And that's okay. Because no guy—dads included—was ever meant to give us the love we crave. Check out this solemn warning (and then promised blessing) in Jeremiah 17:5–8:

Cursed is the man who trusts in man and makes flesh his strength, whose heart turns away from the Lord. He is like a shrub in the desert.... He shall dwell in the parched places of the wilderness....

Blessed is the man who trusts in the Lord, whose trust is the Lord.

He is like a tree planted by water, that sends out its roots by the stream, and does not fear when heat comes, for its leaves remain green.

The Gift of Your Dad

Maybe your dad is as close to perfect as they come. Or maybe he left when you were little. Maybe he's an alcoholic. Maybe he's in prison. Maybe he just sits in front of the TV, night after night, barely noticing you.

God knows and He cares. In fact, according to Acts 17:26–27, God determined the exact time and place you would live—including your "dad story"—so you would seek God and find Him, the only one who is love.

This God is the "Father of the fatherless" (Psalm 68:5). He loves you with a "Never Stopping, Never Giving Up, Unbreaking, Always and Forever Love."

As you receive your Father God's love for you, don't underestimate what He can do as you forgive your dad, release him from your expectations, and love him with God's unconditional love.

As a teen, I never would have guessed that someday I would feel loved and treasured by my dad. But I do! While writing this book, I got an email from him saying, "I love you, and I love what you're doing." How cool is that? Nothing—nothing—is impossible with God.

Excerpted from confessions of a boy-crazy girl by paula hendricks, Lydia Brownback. Copyright © 2013 Paula Hendricks. Excerpted by permission of Moody Publishers.
All rights reserved. No part of this excerpt may be reproduced or reprinted without permission in writing from the publisher.
Excerpts are provided by Dial-A-Book Inc. solely for the personal use of visitors to this web site.

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Table of Contents

Part One: The Searching (Doing it My Way)

Chapter 1 - The Prayer That Rocked My World

Chapter 2 - Early Lessons in Love

Chapter 3 - Awakening Love

Chapter 4 - If I Could Just Be Beautiful Enough: My Ticket to Love

Chapter 5 - Lusting Behind My Parent's Back

Chapter 6 - The Relationship in My Head

Chapter 7 - Forcing a Fairy Tale

Chapter 8 - Running From Love

Chapter 9 - The Broken Fix-It Woman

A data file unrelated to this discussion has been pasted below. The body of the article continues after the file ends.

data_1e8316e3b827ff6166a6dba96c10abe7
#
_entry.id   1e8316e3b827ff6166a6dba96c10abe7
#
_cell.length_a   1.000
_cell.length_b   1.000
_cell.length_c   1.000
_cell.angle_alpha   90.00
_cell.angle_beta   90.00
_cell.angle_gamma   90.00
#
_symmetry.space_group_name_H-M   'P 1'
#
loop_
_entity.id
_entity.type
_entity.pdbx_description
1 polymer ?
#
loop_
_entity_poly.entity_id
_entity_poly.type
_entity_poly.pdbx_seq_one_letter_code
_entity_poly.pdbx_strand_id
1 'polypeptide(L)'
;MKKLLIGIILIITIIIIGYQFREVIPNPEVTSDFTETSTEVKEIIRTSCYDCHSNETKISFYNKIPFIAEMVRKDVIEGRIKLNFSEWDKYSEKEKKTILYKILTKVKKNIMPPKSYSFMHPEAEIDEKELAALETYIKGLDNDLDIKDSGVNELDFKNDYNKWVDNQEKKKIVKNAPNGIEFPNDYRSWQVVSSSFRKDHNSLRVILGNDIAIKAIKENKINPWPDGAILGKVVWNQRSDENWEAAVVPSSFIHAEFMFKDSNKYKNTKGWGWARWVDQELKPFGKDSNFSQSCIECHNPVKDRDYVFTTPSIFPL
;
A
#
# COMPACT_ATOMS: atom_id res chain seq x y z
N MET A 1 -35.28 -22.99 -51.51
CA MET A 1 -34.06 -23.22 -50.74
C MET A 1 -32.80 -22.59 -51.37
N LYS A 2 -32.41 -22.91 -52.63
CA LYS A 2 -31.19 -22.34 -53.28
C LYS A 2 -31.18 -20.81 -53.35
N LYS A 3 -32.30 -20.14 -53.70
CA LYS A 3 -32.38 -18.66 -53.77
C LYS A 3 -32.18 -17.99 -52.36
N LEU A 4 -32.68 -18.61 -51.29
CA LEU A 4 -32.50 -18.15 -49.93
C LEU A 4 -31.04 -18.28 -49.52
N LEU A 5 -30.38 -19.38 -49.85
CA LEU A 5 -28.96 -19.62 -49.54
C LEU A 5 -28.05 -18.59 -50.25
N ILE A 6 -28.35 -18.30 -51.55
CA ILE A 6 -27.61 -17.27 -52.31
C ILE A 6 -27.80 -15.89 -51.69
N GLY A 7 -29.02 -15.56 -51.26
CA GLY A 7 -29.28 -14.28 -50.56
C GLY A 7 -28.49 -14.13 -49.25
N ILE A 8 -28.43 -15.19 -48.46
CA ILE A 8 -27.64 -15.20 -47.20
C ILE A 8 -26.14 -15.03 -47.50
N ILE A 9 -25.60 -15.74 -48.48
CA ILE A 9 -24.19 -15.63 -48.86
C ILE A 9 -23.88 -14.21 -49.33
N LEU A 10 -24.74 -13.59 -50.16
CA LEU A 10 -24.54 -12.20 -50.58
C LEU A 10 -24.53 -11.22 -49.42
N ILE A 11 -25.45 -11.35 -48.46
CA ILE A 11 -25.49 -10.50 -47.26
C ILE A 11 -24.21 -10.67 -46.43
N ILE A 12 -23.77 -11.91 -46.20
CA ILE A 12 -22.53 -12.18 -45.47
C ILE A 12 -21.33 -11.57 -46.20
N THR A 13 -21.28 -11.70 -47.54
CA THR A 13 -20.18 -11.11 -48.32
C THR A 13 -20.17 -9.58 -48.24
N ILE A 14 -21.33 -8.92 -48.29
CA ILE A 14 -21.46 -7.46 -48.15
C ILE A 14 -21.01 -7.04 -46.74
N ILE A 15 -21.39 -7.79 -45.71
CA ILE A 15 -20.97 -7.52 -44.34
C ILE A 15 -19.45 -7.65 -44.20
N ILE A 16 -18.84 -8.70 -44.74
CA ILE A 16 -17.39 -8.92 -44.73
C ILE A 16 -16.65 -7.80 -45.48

Chapter 10 - Breakdown-and Breakthrough-in a Twelve-Passenger Van

Chapter 11 - You Want Me To Love Him More?

Chapter 12 - When You Get What You Want But It's All Wrong!

Chapter 13 - A Shattered Dream: Winter in My Soul

Chapter 14 - The Knock on My Door

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  • Posted March 2, 2014

    I believe this is a book every preteen girl, teen girl, young wo

    I believe this is a book every preteen girl, teen girl, young woman and their mothers should read!  As crazy as it sounds I think it is appropriate for grown women who are caught in the trap of thinking they need a man to be complete and happy.
    A great deal of damage is done to young girls and their future relationship with their husbands by society’s and parent’s  acceptance and even encouragement that being “boy crazy” is normal.  There is nothing “normal” about it and I do not believe it is God’s plan for the spiritual and emotional well-being of women of all ages.
    Paula does an amazing job of addressing this subject, not only from personal experience, but also from the Bible and the heart. This is not a big book but it is so well written that it holds an encyclopedia of wisdom!   She beautifully illustrates how the modern day obsession to attract the opposite sex and secure a “relationship”, is not the “freedom” to eventually find the right husband, but is actually Satan’s snare to ruin young lives.
    Gently and skillfully she shares this preoccupation with boys (or men) is simply another void in one’s life that only God can fill.  She reveals the story of her journey from being a boy crazy girl to a young woman who’s first love is God.  With scripture and much humor Paula shows that only through trusting God, praying, and studying His Word can a girl finding not only God’s best but also the kind of love and man she truly wants for a lifetime.  Her book makes it clear that God wants the best for us too, but in His time and His way.   I liked all the scripture references that were used throughout the book.  Not once was it ever preachy or condescending.  It is written as if two good friends are simply visiting with each other. At the end of each chapter is “Journal Corner” for reflection on scripture and a particular challenge girls would face.  A life changing book!
    I received this book free from Moody Press. I was not required to write a positive review. The opinions I have expressed are my own. 

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  • Anonymous

    Posted October 20, 2013

    Great book! I couldn't put it down. And now I can't stop talki

    Great book! I couldn't put it down. And now I can't stop talking about it! I highly recommend any young woman to read this. My daughter is 12 & it seems the perfect age for us to read & talk about together. After we're done, it's getting passed it on to my sister-in-law to read with her two daughters ages 13 & 11. I've also recommended it to our youth group leader. She saw it in my hand this morning, shook her head & said, "EVERY week the girls group starts with conversation about boys!" They need this book! Paula keeps you wanting to read more. Get it for the girl you love for Christmas if not sooner!